Six months ago I’d get about 1.25-130 Euros for my Pound Sterling. Today, 1.10. That’s a 20% drop.
Same goes for US dollars.
You can see it on these charts:
So it’s becoming clear. Currency traders - as a proxy for the world at large - consider Brexit to be a damning influence on the UK’s economy.
What next? This is the risk: Marmite. We’ve seen it, hohoho, as supermarkets argue with their suppliers about who will carry the can for the foreign exchange driven increase in prices. Should the supplier reduce their prices in Pounds Sterling, or should the supermarket increase prices to the consumer?
We all know who gets stiffed in the end here. The consumer.
So then inflation is going to go up - fast. But here’s a subtle distinction of the modern world: Even if a product is made in the UK and sold in the UK - if it is owned by a company that reports their earnings in a foreign currency, well hey - they are obliged to push the prices up to keep pace. So no let-up there.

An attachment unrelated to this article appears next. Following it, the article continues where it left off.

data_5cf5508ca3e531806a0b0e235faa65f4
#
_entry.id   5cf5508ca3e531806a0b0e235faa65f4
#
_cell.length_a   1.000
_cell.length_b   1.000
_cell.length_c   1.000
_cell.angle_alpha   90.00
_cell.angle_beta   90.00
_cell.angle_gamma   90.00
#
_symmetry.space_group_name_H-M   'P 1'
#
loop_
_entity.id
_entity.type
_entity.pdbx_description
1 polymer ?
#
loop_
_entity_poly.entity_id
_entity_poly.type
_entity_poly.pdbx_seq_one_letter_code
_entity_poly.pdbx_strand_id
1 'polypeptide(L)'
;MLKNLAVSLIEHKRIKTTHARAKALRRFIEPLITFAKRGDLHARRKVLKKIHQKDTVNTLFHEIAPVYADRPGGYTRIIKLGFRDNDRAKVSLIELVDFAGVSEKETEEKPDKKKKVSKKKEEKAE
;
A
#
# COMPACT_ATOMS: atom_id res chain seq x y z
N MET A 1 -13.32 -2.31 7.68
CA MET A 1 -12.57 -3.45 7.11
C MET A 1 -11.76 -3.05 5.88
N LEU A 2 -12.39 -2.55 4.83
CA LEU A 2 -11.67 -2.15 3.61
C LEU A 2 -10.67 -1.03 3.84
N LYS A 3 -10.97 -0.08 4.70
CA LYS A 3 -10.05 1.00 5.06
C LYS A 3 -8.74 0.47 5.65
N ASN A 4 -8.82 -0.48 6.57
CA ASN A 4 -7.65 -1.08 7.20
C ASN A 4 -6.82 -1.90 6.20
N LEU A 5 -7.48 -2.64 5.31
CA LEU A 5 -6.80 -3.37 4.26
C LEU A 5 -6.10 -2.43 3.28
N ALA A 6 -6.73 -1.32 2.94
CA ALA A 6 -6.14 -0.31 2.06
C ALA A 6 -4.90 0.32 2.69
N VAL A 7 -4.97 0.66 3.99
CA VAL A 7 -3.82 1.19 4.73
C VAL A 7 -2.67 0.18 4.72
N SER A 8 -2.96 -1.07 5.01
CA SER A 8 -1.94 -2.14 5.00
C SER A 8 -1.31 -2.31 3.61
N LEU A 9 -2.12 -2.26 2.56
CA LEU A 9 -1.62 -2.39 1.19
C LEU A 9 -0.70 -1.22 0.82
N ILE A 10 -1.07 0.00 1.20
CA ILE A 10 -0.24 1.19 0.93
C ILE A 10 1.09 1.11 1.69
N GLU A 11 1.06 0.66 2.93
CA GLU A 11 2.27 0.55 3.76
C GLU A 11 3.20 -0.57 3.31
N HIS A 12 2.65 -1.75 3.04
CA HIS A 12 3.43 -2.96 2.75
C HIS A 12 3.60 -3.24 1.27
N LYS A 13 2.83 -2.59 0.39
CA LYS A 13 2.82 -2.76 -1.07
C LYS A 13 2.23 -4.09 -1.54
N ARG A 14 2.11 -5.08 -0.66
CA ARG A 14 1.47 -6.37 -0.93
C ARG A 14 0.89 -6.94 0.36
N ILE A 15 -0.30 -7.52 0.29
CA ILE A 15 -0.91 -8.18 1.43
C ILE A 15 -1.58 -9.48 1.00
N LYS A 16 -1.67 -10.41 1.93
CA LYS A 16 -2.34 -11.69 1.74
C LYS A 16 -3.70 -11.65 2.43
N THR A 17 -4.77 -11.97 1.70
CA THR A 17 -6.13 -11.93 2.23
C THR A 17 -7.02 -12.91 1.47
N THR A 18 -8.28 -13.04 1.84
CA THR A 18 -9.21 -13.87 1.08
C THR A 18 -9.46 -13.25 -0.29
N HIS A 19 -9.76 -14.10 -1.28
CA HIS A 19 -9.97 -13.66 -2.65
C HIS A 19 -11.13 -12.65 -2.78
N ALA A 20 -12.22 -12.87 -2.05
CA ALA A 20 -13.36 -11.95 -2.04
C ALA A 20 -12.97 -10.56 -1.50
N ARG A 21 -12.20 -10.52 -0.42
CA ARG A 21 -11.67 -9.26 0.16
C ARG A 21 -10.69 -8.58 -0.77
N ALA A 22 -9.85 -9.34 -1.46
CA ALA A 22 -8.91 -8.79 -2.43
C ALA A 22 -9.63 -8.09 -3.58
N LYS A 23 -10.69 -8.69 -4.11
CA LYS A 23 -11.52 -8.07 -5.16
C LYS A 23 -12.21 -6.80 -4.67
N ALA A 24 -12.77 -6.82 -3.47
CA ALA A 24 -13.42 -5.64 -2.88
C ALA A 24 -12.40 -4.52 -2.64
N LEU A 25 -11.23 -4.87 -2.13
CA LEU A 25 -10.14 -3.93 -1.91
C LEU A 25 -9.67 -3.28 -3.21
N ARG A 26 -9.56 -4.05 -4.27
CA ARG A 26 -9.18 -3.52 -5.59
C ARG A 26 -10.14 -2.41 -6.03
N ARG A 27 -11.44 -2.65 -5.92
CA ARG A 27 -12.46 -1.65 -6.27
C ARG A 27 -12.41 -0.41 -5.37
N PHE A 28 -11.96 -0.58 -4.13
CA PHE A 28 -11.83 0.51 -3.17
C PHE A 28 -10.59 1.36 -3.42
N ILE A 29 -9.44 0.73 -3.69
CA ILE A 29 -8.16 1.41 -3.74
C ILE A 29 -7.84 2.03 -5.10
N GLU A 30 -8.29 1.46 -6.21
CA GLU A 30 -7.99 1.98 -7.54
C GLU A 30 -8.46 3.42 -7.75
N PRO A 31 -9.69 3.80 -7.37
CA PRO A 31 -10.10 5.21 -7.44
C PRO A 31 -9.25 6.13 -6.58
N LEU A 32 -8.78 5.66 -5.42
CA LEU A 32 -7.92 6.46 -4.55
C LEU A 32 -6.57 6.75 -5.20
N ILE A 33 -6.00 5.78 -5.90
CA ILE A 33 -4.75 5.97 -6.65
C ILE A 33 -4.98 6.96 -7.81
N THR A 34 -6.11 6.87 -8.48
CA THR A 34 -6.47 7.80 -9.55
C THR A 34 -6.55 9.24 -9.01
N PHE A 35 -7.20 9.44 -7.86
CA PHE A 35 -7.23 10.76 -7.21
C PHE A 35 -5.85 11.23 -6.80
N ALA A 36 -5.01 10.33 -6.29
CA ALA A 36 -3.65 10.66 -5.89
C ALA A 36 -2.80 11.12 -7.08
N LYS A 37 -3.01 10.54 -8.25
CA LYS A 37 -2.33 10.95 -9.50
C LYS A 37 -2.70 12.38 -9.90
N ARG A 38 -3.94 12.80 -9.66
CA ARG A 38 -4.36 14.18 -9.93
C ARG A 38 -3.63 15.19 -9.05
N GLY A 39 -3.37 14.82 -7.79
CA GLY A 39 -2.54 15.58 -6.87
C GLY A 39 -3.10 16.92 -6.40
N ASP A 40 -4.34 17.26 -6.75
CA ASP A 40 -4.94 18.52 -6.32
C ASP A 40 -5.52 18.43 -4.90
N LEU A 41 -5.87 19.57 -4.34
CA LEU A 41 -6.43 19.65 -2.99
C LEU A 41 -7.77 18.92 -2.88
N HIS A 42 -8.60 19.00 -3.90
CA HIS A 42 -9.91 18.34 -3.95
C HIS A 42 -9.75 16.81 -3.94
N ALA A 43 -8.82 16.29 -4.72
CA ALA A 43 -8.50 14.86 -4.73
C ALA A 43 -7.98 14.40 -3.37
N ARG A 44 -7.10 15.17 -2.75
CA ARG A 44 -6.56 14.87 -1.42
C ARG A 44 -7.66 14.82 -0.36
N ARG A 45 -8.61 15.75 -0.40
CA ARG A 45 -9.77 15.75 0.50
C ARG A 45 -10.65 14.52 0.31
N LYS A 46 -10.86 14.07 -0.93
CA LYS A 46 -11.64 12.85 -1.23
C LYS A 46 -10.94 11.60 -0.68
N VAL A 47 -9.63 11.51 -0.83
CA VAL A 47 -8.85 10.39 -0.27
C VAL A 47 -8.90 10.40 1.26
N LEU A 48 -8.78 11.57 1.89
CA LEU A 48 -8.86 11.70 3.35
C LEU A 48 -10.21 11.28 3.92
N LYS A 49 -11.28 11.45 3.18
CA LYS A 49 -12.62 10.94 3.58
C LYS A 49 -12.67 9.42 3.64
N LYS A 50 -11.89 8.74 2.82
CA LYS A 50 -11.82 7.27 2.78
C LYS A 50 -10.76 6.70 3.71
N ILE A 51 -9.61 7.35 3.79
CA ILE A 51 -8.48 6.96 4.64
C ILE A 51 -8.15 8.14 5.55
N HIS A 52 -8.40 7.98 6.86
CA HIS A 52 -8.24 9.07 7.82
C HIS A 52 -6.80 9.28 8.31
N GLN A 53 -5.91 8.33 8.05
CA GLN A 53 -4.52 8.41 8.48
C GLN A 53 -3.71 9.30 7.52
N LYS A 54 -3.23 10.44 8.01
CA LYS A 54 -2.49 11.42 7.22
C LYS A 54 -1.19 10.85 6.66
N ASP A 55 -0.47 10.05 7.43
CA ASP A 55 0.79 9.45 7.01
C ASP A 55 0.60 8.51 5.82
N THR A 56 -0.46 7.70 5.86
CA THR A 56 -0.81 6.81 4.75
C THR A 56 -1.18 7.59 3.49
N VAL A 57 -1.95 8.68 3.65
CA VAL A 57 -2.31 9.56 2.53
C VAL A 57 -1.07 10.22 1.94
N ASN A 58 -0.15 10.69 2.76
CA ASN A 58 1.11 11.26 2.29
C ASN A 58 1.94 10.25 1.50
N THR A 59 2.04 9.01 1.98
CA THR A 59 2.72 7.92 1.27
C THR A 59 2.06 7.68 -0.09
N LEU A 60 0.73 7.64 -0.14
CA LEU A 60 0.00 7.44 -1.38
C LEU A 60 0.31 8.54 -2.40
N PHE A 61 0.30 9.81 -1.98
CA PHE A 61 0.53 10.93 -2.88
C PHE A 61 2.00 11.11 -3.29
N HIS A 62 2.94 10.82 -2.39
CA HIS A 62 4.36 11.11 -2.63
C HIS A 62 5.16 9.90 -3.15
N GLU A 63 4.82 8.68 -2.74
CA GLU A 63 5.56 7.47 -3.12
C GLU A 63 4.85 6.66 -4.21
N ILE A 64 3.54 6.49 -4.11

What happens when inflation rises? All together now - interest rates go up! Even though every economist can recognise the disassociation that means increased interests rates have no impact on the price of foreign goods in the short to medium term (and frankly, probably, in the long term too) - even though, they will be increased as the politicians freak out and look for familiar blankets to comfort themselves with and save the party.
Interest rates up … housing price crash as people dump their properties, accumulated over the last many years of ultra-low mortgage costs.
That crashes whatever wealth people have built up, and is a disaster.
Again. For Britain. Buggger.